Transactions in SQL Server Part I – An Introduction

A basic requirements in most SQL Server based applications is implementing a database operation (DDL or DML) in a single unit of work. The DDL requirement is more from a DBA’s perspective rather than the application, since any application would perform only INSERTs, UPDATEs and DELETEs on the existing data, and a DBA would be performing DDL statements on the existing database as part of schema updates. The default behavior of SQL Server is to implement implicit transactions, meaning every T-SQL Statement is committed as soon as it is executed. This works fine as long as there is only one query being executed. But this is seldom the reality in large applications.

Enterprise applications normally entail executing large transactions, ie. a large number of T-SQL statements to be executed as a single unit of work. This means, either all the statements run successfully or they all need to be rolled back. This is also one of the ACID properties of transactions – Atomic. This ensures that the state of the database is stable even in case of failure, and any subsequent operation can be performed gracefully. The implementation of these transactions becomes important in any multi-tier application where the user interface makes a call to the database in response to user actions.
In the first part of this article, I will discuss the basics of SQL Server Transactions from a beginner developer’s perspective. Below is an example of how to define an explicit transaction:


--  T-SQL Statements
-- error catching SQL
    IF @@TRANCOUNT > 0


The first statement in this example is BEGIN TRANSACTION. This statement marks the beginning of an explicit transaction. Beginning with SQL Server 2005 onwards, a new block of T-SQL statements called BEGIN TRY… END TRY and BEGIN CATCH… END CATCH was introduced. These blocks make it easy for error handling. The main block, BEGIN TR… END TRY contains the statements to be executed. BEGIN CATCH… END CATCH is the error handling portion of the construct.

The BEGIN TRANSACTION statement marks the beginning of an explicit transaction. This statement should be the first statement in any block of code (Stored Procedure, Function).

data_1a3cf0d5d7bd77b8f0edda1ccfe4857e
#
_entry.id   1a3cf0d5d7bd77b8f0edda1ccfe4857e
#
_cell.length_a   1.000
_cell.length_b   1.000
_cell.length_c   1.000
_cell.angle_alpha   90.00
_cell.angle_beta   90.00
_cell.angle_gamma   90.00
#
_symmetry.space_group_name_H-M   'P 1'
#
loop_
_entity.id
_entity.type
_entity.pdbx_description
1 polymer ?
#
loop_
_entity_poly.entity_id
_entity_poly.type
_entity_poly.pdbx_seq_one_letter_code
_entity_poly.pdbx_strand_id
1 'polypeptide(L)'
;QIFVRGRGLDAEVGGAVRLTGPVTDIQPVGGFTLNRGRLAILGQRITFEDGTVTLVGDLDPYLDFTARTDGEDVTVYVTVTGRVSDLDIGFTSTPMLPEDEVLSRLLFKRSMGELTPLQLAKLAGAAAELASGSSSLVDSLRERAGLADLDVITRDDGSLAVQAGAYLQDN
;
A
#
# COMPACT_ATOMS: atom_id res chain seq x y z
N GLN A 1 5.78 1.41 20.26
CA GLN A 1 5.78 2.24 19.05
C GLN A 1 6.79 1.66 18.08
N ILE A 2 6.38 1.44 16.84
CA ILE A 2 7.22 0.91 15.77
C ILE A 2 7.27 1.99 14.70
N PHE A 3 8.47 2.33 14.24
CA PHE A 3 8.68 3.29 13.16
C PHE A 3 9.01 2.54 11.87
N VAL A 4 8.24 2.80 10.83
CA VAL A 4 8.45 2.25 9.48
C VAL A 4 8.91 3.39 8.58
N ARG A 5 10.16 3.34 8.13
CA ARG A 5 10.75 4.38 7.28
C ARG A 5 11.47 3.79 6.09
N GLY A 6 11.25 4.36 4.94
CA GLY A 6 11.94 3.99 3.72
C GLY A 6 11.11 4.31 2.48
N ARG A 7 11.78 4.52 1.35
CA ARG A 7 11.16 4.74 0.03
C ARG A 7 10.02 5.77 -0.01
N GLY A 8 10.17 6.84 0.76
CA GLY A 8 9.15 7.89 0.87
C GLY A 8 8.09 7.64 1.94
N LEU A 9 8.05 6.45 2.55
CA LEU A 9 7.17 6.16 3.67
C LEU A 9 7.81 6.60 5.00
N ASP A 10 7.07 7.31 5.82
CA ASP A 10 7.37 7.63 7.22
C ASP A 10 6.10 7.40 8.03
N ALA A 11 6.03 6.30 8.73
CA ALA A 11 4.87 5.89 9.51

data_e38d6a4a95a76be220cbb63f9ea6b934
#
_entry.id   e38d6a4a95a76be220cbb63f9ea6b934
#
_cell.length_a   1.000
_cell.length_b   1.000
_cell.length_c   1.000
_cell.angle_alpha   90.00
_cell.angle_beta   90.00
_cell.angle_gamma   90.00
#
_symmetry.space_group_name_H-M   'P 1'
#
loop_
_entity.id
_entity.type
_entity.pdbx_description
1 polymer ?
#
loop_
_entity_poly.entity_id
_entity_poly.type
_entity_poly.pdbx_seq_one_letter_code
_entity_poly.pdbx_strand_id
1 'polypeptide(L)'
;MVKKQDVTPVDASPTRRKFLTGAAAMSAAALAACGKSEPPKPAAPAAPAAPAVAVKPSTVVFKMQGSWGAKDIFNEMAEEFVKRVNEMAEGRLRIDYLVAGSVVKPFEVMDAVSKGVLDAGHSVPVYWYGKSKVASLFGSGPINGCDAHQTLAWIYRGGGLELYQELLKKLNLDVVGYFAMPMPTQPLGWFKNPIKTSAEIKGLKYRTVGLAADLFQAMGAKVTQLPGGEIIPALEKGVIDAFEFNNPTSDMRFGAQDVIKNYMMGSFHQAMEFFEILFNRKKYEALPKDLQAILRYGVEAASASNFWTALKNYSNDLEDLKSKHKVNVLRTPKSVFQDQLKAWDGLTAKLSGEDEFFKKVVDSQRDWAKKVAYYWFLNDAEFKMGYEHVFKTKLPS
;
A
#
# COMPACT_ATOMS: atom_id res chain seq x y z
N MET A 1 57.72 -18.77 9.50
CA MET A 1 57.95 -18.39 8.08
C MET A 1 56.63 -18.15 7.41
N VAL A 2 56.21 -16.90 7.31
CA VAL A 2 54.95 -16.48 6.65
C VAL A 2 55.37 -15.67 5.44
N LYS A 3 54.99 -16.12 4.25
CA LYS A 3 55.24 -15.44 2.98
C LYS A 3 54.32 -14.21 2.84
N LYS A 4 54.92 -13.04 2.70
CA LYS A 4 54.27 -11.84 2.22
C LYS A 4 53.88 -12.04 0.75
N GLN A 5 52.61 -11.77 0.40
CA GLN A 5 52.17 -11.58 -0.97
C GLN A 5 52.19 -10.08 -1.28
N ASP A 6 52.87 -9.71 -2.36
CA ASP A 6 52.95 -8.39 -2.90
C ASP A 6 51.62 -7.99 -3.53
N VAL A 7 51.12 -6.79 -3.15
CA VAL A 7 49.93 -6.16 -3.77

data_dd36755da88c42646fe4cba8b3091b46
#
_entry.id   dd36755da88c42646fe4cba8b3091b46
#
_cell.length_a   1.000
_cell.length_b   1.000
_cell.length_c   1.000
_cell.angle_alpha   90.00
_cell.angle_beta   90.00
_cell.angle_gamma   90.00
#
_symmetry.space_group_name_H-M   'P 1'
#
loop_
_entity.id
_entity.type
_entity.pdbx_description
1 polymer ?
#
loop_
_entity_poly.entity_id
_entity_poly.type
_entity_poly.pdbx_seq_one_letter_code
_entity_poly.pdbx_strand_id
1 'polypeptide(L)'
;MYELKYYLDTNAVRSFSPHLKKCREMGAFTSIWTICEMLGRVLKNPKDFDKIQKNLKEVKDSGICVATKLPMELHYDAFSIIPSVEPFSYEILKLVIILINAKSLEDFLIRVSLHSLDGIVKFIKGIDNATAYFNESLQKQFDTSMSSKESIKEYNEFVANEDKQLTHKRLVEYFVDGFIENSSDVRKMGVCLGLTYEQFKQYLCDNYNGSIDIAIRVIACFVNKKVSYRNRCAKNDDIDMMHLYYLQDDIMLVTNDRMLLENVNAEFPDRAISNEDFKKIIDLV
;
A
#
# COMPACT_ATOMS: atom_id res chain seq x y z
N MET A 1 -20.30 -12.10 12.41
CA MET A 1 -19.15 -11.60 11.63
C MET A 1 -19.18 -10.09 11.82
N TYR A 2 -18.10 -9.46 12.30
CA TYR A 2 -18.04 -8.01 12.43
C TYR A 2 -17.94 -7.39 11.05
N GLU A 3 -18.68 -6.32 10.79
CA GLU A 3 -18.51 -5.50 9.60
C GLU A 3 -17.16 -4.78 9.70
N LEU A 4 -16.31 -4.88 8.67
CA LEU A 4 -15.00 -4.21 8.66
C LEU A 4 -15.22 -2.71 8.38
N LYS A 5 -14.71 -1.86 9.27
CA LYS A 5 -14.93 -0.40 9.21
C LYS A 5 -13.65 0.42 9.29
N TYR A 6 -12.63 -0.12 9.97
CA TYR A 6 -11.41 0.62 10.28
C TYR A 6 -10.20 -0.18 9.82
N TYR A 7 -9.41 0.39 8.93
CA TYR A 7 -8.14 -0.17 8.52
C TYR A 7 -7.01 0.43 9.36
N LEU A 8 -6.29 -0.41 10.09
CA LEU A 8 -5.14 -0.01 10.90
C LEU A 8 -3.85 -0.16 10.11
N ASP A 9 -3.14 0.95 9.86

The BEGIN TRY… END TRY defines a block of code where the actual T-SQL Statements go. If all the statements within this block run successfully, then control is transferred to the first statement after the BEGIN CATCH… END CATCH block. If, however, any of the statements results in an error, then control is transferred to the BEGIN CATCH… END CATCH block.

Since we have defined an explicit transaction, we need to either roll it back, or commit it. The Rollback would occur in the BEGIN CATCH… END CATCH block. The Commit should be immediately after this block. The statement that rolls back a transaction is ROLLBACK TRANSACTION, and the statement that commits is COMMIT TRANSACTION.

In the example code above, I have checked for the value of the system variable @@TRANCOUNT before taking a decision of rolling back or committing a transaction. This variable indicates whether there are any transactions open in the current session, and if yes, we need to do something about them. Therefore, in the BEGIN CATCH..END CATCH block, if the value of the @@TRANCOUNT variable is greater than 0, it means we need to roll back the transaction because since control was transferred to this block when errors were encountered in the BEGIN TRY..END TRY block of statements.

Similarly, after the BEGIN CATCH..END CATCH block, we need to check the @@TRANCOUNT variable to determine if there are any transactions open, and these will need to be committed them when no errors were encountered in the BEGIN TRY block.

This is a very basic demonstration of the use of SQL Server Transactions which should be implemented in stored procedures and functions that are the basic blocks of T-SQL code, and form the backbone of any transaction based application. In the next article, I will discuss more advanced topics related to using and implementing transactions.


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